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The author had this idea of “open research” where a group of volunteers and he would coordinate doing research on a company and publicly share everything we learn including the results and process we used.

With the first open research project they analyze a survey that received over 700 responses from people who use Slack. It’s a great sample company for open research because of its current popularity and the hyper-growth the company is experiencing. After all, Slack is already being used by over 750,000 people each day.

The Slack product/market fit survey received 731 responses because of a bunch of tweets, personal emails and an email blast. The responses revealed who loves Slack, who doesn’t yet and why. Slack has product/market fit and the next steps involve optimizing the funnel so they can drastically increase the number of must-have users. To show the business benefits of the product/market fit survey, there are even a few recommendations on what Slack can do based on the survey data..

  • JB

    Joseph Bentzel

    almost 4 years ago #

    Congrats to @hiten for his open research project on Slack. Extremely valuable information.

    In that honest folks can disagree I came away from the data with a much different conclusion than he did.

    My conclusion. Slack may have product/market fit WITH DEVELOPERS but is very vulnerable to competition from others that begin their competitive journey in non-dev segments.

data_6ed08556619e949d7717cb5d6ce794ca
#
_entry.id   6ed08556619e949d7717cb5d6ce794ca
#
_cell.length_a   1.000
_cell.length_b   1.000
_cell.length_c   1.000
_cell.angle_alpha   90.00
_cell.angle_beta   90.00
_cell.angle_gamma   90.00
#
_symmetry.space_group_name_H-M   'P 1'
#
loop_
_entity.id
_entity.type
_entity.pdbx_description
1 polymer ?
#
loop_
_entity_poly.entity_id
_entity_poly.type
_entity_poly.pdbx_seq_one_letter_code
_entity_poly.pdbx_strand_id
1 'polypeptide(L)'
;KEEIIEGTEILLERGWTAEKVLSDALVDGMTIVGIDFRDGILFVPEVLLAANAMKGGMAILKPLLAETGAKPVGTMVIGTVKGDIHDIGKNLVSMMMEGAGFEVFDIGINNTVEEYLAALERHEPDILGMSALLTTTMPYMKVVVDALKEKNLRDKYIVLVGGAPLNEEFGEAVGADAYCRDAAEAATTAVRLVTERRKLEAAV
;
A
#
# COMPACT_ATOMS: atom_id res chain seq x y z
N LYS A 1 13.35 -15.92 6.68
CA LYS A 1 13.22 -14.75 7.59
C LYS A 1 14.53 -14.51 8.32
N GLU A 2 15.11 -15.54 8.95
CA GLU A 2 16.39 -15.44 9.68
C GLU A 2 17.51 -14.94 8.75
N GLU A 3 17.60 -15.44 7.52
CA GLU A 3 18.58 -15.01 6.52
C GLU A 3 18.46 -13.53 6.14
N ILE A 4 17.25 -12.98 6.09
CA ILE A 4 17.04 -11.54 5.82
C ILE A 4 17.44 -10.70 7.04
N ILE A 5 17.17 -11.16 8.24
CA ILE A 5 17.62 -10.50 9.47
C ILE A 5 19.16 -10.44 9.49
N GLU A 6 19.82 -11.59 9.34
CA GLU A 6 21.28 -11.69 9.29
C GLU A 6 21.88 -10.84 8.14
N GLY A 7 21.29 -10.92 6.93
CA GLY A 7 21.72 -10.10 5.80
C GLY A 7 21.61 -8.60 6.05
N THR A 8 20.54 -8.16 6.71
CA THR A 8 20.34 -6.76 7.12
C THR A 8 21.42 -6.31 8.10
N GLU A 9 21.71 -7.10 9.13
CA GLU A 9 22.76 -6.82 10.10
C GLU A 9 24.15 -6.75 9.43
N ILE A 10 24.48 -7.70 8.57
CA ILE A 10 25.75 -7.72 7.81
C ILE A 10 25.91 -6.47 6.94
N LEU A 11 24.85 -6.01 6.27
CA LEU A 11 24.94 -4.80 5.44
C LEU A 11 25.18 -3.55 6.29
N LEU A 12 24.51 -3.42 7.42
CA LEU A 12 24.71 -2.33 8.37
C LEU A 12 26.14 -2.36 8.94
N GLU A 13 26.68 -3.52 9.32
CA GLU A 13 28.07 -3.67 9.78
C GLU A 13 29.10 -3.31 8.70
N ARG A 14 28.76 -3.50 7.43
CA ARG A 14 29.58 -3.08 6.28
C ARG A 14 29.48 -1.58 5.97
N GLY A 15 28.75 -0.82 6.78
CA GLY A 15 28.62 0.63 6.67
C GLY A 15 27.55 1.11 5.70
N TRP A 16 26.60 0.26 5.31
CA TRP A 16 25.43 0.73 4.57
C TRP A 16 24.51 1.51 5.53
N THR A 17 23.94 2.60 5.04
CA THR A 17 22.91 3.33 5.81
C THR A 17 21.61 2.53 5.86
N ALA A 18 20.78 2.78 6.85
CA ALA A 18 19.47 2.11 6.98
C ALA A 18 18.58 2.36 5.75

Why?

    The top favorite Slack integration is GitHub

    The "less passionate users" surveyed believe that mostly or only technical people should use Slack.

    When one combines this with the fact that the lions share of current Slack integrations are developer, DevOps or other IT tools it mean's there is a lot of room for going head to head with them in other enterprise LOB and team collaboration segments.

    Any Slack competitors out there? Feel free to hit me up for a few ideas.

    • LT

      Luke Thomas

      almost 4 years ago #

      This is really good insight - my takeaway is that Slack is going to have a fun time trying to go from a few disparate departments to the entire organization.

      While I love the ease of use of Slack, it's actually not a compelling argument when trying to convince an admin to fork over $. I've seen this firsthand where I work. In "greenfield" organizations without chat, Slack can quickly gain traction, but it's much tougher when there's an incumbent (Hipchat, etc).

      "They were unable to pinpoint any specific way to differentiate Slack from other communication platforms." <- IMO that's exactly why they acquired Screenhero and will probably keep buying others in the future. They will continue to differentiate themselves.

      Slack will continue to grow and become a huge company, but even the best cos have cracks in the foundation that need some repair ;)

      • JB

        Joseph Bentzel

        almost 4 years ago #

        There's two ways to think about Slack.

        That the category it spawned is going to remain a 'product' or that it's going to be a 'feature' of other products. Here's what I mean.